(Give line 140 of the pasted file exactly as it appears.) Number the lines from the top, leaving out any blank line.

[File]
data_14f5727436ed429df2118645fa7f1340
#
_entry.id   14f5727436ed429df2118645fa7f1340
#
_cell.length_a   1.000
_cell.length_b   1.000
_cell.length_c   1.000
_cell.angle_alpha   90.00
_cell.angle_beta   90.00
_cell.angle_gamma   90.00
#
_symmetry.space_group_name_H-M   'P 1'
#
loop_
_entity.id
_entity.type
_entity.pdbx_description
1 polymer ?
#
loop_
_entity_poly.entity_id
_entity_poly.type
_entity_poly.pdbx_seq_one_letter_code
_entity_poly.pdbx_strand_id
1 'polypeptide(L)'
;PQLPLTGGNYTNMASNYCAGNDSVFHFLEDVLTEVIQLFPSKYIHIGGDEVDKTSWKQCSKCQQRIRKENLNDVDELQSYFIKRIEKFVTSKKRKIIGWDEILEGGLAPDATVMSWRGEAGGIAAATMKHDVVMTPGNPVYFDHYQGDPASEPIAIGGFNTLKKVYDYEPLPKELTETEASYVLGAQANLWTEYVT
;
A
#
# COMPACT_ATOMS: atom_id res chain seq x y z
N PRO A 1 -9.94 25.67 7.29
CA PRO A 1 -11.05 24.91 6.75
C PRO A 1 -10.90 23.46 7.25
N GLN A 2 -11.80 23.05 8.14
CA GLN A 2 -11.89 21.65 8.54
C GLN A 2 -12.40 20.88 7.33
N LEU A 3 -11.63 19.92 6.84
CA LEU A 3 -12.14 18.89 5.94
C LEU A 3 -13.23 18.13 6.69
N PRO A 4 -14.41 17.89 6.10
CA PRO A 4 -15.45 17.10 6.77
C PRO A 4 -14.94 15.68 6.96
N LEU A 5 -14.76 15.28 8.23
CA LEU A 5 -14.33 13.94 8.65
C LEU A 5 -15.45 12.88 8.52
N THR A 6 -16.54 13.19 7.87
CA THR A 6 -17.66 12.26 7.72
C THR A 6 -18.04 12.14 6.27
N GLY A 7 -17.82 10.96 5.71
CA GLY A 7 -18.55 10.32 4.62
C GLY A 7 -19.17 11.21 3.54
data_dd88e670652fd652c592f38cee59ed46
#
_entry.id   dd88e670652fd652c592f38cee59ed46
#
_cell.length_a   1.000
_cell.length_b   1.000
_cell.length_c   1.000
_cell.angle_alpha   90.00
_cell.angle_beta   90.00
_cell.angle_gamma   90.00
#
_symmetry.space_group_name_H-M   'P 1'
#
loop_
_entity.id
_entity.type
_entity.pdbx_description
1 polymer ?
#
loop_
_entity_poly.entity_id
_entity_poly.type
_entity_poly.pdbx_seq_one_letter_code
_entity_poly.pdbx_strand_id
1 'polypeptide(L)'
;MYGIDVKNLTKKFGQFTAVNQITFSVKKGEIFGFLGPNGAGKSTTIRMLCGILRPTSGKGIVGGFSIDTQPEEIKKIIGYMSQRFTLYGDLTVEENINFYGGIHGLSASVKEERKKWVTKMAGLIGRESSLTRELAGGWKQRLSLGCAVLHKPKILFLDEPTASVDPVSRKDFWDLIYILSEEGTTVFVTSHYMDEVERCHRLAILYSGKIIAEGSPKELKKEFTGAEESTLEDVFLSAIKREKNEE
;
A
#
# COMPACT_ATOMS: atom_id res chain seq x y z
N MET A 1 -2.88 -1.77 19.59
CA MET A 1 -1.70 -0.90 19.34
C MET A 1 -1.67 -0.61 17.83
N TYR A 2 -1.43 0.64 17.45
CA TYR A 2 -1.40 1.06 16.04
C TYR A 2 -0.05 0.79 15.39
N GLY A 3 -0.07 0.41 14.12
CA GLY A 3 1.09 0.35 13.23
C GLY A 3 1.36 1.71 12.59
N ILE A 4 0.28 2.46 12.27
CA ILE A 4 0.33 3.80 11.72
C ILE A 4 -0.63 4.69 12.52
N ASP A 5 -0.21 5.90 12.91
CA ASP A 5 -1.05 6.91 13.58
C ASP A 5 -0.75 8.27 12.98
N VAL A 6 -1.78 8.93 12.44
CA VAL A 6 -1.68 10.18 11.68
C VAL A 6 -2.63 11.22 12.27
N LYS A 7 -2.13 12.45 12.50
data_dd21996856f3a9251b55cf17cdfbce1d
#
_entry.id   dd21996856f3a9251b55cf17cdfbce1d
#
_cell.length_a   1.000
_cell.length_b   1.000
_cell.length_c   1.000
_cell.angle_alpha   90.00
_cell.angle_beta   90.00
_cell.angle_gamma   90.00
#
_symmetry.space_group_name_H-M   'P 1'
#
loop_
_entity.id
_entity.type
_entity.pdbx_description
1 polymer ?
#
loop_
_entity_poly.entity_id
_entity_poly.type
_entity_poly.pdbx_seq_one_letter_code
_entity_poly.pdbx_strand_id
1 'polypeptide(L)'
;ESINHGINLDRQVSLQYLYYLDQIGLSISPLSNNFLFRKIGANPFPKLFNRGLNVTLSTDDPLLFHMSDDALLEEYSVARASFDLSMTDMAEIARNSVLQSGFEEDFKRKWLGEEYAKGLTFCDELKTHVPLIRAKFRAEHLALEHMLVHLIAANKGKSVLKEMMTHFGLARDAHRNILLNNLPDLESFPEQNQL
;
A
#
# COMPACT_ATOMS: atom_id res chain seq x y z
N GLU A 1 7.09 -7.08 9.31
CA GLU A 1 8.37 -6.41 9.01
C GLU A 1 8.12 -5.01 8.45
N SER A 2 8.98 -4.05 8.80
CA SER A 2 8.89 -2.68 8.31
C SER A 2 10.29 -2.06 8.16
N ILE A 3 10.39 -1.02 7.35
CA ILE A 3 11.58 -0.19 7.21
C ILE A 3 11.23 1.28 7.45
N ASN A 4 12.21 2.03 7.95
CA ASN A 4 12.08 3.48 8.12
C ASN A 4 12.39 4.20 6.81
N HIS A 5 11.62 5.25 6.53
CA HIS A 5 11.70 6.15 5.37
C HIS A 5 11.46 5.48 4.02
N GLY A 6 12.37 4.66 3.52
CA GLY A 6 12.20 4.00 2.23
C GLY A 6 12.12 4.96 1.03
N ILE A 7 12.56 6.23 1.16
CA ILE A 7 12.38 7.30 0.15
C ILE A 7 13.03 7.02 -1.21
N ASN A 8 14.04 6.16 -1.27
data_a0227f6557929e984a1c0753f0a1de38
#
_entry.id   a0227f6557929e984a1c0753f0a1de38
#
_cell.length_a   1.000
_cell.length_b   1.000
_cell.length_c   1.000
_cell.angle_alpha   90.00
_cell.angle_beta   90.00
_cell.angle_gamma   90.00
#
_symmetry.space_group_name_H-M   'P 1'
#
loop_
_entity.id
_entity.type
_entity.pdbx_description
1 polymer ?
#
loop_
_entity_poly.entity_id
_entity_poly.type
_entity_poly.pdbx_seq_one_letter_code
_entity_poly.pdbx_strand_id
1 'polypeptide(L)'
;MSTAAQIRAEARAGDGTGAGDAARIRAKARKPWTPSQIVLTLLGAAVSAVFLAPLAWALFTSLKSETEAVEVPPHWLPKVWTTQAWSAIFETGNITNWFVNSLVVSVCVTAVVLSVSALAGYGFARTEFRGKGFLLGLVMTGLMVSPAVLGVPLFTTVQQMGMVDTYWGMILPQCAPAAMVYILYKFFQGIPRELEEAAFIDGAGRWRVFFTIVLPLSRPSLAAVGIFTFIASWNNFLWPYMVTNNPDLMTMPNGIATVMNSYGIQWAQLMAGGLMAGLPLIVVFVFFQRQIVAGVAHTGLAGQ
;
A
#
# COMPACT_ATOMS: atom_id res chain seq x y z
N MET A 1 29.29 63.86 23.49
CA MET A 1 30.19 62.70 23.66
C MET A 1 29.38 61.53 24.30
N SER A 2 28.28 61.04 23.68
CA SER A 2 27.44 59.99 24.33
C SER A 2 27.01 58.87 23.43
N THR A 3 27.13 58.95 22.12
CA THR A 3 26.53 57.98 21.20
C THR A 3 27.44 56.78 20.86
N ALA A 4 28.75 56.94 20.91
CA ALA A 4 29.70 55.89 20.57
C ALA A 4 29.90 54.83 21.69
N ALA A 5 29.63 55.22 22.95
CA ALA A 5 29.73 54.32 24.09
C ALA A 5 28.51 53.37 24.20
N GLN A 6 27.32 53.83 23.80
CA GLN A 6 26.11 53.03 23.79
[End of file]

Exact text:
N ASN A 4 12.21 2.03 7.95